The meaning of miscarriage. A study of the perceptions about miscarriage, in comparison to other types of loss

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Monaghan, Valerie
Issue Date
BA (Hons) Counselling and Psychotherapy
Dublin Business School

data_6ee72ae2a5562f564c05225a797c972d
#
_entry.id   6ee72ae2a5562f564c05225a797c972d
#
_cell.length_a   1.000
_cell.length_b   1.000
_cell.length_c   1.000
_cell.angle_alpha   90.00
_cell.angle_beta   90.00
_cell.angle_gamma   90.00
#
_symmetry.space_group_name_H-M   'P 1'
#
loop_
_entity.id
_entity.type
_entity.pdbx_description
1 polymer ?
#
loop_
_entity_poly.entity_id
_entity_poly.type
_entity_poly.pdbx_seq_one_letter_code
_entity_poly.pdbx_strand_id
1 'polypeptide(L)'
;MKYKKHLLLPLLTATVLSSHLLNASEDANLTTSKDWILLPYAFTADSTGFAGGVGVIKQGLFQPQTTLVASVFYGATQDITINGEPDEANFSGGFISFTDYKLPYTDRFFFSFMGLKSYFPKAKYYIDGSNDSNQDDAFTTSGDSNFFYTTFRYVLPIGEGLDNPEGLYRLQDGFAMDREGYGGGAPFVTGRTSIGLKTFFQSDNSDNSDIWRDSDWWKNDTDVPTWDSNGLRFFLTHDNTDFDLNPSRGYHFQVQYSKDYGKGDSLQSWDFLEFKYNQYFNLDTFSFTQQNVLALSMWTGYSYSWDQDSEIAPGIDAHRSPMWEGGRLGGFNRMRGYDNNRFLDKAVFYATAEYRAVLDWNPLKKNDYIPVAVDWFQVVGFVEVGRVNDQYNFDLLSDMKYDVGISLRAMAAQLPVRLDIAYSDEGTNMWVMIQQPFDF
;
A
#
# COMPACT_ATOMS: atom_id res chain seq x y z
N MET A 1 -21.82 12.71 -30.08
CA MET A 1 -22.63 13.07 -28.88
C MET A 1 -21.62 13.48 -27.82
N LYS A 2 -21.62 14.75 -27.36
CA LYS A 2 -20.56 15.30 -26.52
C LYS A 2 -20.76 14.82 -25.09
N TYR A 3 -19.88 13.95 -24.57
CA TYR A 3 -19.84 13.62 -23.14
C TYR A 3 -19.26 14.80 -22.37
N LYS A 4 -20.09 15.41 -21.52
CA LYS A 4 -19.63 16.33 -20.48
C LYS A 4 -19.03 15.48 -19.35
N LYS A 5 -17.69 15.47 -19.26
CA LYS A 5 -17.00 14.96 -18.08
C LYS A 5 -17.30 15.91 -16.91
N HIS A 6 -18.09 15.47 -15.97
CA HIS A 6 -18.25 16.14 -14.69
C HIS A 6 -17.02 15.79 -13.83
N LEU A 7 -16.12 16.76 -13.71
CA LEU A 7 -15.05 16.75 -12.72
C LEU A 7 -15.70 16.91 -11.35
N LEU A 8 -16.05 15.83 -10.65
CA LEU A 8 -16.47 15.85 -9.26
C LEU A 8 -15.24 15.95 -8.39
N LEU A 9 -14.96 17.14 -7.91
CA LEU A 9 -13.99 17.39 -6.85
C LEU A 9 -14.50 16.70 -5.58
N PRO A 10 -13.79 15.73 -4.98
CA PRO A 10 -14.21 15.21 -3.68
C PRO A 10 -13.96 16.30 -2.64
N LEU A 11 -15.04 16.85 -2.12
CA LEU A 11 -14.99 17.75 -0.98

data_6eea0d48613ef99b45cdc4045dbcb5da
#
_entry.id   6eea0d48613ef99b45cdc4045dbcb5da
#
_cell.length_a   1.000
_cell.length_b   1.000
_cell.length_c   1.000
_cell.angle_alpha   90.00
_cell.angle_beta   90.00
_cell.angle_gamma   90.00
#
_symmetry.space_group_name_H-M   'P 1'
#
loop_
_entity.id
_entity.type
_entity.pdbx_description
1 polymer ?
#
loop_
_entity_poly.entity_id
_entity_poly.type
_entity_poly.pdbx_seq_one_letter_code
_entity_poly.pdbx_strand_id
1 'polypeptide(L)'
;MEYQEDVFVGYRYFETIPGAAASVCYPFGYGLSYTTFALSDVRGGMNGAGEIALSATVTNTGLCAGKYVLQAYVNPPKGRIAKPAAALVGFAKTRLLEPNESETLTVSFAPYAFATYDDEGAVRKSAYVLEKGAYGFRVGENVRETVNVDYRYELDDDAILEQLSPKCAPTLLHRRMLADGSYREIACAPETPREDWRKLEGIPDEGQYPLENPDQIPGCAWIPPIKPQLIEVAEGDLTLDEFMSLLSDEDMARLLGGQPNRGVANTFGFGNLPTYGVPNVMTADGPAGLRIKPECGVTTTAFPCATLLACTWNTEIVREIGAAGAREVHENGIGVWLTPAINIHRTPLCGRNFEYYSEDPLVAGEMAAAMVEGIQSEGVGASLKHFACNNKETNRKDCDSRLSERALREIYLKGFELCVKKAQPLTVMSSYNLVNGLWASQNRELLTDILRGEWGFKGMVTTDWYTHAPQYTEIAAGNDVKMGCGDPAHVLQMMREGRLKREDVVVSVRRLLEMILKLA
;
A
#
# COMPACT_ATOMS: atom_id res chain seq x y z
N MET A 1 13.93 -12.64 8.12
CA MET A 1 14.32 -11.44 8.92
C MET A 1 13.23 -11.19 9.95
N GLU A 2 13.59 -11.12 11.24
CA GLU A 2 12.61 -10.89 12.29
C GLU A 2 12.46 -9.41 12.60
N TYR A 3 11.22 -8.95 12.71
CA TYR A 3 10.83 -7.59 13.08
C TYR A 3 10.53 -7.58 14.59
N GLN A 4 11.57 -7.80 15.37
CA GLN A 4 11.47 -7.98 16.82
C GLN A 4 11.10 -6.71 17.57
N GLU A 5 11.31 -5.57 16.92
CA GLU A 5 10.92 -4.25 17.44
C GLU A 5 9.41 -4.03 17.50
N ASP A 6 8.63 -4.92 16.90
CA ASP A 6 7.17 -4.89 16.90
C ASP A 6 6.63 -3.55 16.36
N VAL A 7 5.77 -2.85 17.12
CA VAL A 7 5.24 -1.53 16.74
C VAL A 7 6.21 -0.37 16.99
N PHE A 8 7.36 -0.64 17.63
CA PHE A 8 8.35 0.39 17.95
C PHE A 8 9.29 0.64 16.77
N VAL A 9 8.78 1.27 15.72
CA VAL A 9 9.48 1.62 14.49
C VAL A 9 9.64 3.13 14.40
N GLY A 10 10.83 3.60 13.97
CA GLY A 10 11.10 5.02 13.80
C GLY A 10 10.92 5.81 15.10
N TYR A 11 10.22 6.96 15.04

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It is reported that one out of every four women experience miscarriage. Literature reports that many who have experienced such a loss felt the need to speak about their loss in order to move on through their grief. These people also felt that this was a time when support was required. Yet, these individuals also reported that there was often silence surrounding this event. This study attempted to compare society's views about miscarriage against those about another type of loss, namely the death of a spouse in order to ascertain if miscarriage was also viewed as a loss, and to determine what the perceptions are concerning the levels of emotions expected after miscarriage, and the expected impact this event would have on an individual. Results indicated that although miscarriage was also viewed as a loss that required mourning, the level of emotions expected were less severe than those associated with spousal loss. In addition, the expected impact of the event included more avoidance thoughts and behaviours for those who had experienced miscarriage. Analysis of the questionnaires of 6 participants who had experienced miscarriage, provided varied results, however significantly, 50% of these people reported that they often avoided thinking or talking about the event, and often avoided dealing with their feelings. Further research is however required in order to check if there is a correlation between such avoidance and the reported silences.